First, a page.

Below is a list of all the new effects filters:

As for the Image Control and Stylize sub-bins, there are way too many new filters to list separately. In Image Control bin: Brightness, Color Balance, Color Reduce, Contrast, Desaturate, Gamma, Gradient Colorize, HSV Adjust, Reduce Banding, Sepia and Threshold. In Stylize bin: Color Emboss, Extrude, Indent, Lens Flare, Line Art, Noise Dissolve, Posterize, Slit Scan, Slit Tunnel, Vectorize Color and Vignette.

Above I wrote that some of the filters were replacements. What I mean is that some new filters are variations of an effect already available in FCP. In some cases, the Motion plugins have better or more flexible controls, in other cases the older Final Cut plugin has the better controls. Some filters just have different preset values to begin with. Go through and find out which variations of these filters works for you.

Possible issues or limitations of FxPlug support in Final Cut (like problems after rendering in some cases) can be found in a knowledge base article at Apple: FCP 5.1.2: FxPlug Restrictions and Troubleshooting.

For aiding in creating stylized looks, there are a few nice new filters for more "painterly" like effects including Line Art, Indent, Vectorize Color, Overdrive to more subtle flavoring like the Soft Focus filter and the Vignette filter.

Original image   Line Art


(animating 'Light Rotation' a few degrees creates some interesting results)
Vectorize Color


Overdrive (has an intense vibrating/pulsing effect)   Soft Focus ('Amount' set high for diffusion effect)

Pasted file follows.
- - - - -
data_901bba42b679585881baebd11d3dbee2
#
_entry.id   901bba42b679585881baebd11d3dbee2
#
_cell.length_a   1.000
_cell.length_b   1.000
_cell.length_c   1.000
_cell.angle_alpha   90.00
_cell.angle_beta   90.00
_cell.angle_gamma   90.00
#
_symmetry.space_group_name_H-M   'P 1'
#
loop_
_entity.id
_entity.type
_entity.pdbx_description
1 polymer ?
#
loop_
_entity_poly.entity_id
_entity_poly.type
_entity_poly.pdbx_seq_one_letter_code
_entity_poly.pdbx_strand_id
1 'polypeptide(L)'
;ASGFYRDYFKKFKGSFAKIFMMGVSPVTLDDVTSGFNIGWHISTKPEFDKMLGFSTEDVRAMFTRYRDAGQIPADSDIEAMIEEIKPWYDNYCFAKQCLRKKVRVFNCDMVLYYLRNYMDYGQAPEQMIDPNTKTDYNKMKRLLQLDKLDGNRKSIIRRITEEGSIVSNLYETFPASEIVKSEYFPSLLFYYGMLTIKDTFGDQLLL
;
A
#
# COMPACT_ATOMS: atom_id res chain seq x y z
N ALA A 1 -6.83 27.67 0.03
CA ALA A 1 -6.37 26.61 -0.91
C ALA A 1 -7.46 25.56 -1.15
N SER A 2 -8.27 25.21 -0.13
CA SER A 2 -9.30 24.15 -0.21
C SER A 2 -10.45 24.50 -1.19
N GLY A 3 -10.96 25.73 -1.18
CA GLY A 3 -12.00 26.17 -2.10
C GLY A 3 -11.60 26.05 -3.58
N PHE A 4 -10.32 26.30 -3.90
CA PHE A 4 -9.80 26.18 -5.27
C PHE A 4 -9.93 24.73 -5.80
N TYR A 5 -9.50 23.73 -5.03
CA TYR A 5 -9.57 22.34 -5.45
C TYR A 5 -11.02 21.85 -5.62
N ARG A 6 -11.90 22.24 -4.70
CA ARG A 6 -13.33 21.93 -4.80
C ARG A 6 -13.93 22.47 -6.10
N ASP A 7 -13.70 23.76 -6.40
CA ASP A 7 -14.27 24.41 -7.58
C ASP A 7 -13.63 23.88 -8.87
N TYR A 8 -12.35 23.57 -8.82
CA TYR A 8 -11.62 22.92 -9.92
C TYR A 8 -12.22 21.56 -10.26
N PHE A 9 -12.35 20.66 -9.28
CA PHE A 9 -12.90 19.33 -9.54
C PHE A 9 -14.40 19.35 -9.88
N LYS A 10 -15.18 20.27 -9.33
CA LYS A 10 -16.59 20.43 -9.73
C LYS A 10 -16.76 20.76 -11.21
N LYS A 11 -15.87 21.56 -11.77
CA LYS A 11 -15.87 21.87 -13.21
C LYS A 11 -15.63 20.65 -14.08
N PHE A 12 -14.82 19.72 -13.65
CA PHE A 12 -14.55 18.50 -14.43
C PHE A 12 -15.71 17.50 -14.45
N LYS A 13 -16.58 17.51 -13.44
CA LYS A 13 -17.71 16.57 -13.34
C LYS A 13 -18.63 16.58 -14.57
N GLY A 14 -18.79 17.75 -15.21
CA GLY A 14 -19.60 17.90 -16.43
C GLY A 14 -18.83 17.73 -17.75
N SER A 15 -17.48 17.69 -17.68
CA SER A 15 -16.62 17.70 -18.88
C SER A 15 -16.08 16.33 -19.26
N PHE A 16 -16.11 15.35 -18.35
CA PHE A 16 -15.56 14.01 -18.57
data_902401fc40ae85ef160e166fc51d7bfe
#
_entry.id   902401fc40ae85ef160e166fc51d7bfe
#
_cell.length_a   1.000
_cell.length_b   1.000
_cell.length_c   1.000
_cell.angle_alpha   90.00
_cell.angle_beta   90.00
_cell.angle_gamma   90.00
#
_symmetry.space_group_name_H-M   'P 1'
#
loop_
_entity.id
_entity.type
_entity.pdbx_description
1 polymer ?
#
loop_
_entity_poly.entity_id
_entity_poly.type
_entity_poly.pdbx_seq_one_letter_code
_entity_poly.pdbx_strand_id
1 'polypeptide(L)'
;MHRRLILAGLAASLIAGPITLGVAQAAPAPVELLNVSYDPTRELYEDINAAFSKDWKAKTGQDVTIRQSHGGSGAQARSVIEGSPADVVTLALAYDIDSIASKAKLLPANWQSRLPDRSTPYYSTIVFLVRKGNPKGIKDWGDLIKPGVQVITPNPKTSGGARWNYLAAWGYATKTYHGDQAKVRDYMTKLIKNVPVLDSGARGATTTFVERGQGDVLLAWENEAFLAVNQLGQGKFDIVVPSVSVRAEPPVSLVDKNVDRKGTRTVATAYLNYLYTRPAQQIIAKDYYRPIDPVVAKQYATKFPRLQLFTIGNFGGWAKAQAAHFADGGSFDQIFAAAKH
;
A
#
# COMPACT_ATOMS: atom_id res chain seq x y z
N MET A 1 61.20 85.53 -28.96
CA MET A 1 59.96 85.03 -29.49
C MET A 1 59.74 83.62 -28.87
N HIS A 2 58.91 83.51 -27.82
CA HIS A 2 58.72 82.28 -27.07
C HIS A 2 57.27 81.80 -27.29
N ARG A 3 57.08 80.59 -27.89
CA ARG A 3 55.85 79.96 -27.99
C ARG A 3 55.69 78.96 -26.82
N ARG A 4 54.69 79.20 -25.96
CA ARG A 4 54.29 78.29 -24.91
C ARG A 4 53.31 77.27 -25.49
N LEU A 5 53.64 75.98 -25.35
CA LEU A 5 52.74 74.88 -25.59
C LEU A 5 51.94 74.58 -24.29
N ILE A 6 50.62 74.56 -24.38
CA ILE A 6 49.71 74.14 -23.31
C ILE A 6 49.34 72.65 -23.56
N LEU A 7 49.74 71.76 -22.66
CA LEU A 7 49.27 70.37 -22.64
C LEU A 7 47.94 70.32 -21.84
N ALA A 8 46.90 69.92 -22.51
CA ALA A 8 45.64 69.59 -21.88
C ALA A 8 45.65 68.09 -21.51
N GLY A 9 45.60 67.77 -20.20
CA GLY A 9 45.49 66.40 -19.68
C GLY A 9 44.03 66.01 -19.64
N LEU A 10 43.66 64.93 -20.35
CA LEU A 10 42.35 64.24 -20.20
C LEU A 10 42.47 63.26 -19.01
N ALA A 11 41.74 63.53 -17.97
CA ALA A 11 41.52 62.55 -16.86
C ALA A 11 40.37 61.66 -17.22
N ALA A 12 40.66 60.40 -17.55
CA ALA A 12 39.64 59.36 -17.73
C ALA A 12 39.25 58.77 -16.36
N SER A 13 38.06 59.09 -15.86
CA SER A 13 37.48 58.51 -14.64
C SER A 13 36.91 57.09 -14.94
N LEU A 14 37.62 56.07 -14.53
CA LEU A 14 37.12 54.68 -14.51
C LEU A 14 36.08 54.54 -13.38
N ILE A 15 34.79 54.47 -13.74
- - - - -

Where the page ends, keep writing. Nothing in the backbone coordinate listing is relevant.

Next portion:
Vignette (to darken and/or blur the frame's edges)

The Soft Focus filter is a great addition. To get this type of diffusion effect as seen above, in Final Cut I used to composite two clips, one blurred, one sharp, then apply either Screen or Add composite mode. Now I think I'll start using this filter and start pointing people to it as well. The whole effect is done simply and only one clip is needed. Of course there are 3rd party diffusion effects- but this one is good and its free!

Crop- the crop checkbox found in many of the filters works the same as it does in Motion. Its handy to keep the edge of the image from getting cropped or affected in an undesirable manner. This will keep the image's edges pinned to its original borders- in other words: un-cropped. In the example below- the effect of an extreme use of the Soft Focus filter is causing the edges to become slightly darker (actually a little transparent, cropped). But turning on crop lets the edge of the frame remain un-affected, in this case, a good thing.